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WRI to Host Discussion on State of the Clean Air Act

On January 23, WRI will host a high-profile roundtable discussion on “The State of the Clean Air Act: Past, Present and Future.” The event will be moderated by Senator Tom Carper (D-Del.) and Senator Lamar Alexander (R-Tenn.), and will feature former EPA Administrators William Ruckelshaus and William Reilly, and other speakers. As 2012 begins, we expect the U.S. Environmental Protection Agency (EPA) and Clean Air Act will continue to be at the center of the political discussion in the United States. This year, the EPA is considering measures to protect the air from pollutants, including air toxics and greenhouse gases, under its existing authority under the Clean Air Act. WRI will be tracking EPA’s progress on these actions to protect people’s health and the environment.

Historically, our country’s most important environmental regulations have taken place through broad, bipartisan support. This includes the passage of the Clean Air Act in 1970, when Mr. Ruckelshaus served as the country’s first EPA administrator under President Nixon, and later amendments, in 1990, when Mr. Reilly served as EPA administrator under President George H.W. Bush. We are looking forward to hearing the reflections of Ruckelshaus and Reilly, as well as the other panelists.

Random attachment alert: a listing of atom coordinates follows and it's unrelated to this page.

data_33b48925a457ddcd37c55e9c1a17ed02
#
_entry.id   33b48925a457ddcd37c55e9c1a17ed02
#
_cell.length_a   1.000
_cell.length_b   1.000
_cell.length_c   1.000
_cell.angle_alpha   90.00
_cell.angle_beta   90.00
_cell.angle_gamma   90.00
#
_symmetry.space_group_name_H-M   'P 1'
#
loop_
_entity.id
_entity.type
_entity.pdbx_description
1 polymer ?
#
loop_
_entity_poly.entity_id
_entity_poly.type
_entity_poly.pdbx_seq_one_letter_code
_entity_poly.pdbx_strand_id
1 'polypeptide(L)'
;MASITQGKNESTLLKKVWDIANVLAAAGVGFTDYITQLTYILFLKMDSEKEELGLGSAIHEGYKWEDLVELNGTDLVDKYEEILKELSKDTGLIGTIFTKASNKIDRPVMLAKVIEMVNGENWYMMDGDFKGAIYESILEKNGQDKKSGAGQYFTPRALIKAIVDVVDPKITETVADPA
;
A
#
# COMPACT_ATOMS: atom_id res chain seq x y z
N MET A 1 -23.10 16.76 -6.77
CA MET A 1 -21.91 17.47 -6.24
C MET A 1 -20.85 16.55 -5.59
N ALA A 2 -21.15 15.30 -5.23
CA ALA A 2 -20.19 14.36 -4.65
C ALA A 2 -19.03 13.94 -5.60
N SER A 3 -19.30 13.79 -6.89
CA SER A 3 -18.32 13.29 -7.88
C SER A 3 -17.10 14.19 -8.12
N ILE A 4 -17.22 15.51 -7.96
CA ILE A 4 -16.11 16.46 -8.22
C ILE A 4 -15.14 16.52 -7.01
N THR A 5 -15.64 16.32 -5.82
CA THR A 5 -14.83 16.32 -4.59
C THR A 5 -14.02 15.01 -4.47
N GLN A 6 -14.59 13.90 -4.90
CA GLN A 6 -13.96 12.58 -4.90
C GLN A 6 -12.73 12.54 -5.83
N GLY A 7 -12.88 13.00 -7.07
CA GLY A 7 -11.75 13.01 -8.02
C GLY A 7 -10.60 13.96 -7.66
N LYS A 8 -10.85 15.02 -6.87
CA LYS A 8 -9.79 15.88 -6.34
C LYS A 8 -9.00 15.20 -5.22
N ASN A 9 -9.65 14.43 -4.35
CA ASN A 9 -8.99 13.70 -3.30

They will be joined by Ralph Izzo, the CEO of PSEG, one of the ten largest electric companies in the United States, and by two health experts: Dan Greenbaum of the Health Effects Institute and Dr. Sumita Khatri, Co-Director of the Asthma Center for the Cleveland Clinic. Greenbaum and Khatri will provide a public health perspective and Izzo will provide a business perspective on the Clean Air Act’s achievements over the last 40 years and important challenges that lie ahead.

At its core, the Clean Air Act is designed to protect public health and the environment from all forms of air pollution. While the air today in most parts of the country is significantly cleaner than when the Act was first adopted, many regions continue to have pollution levels that exceed the air quality standards that are necessary to protect public health. Meanwhile, standards authorized under the Act continue to be updated to reflect current science, including the threats from climate change and toxic air pollutants.

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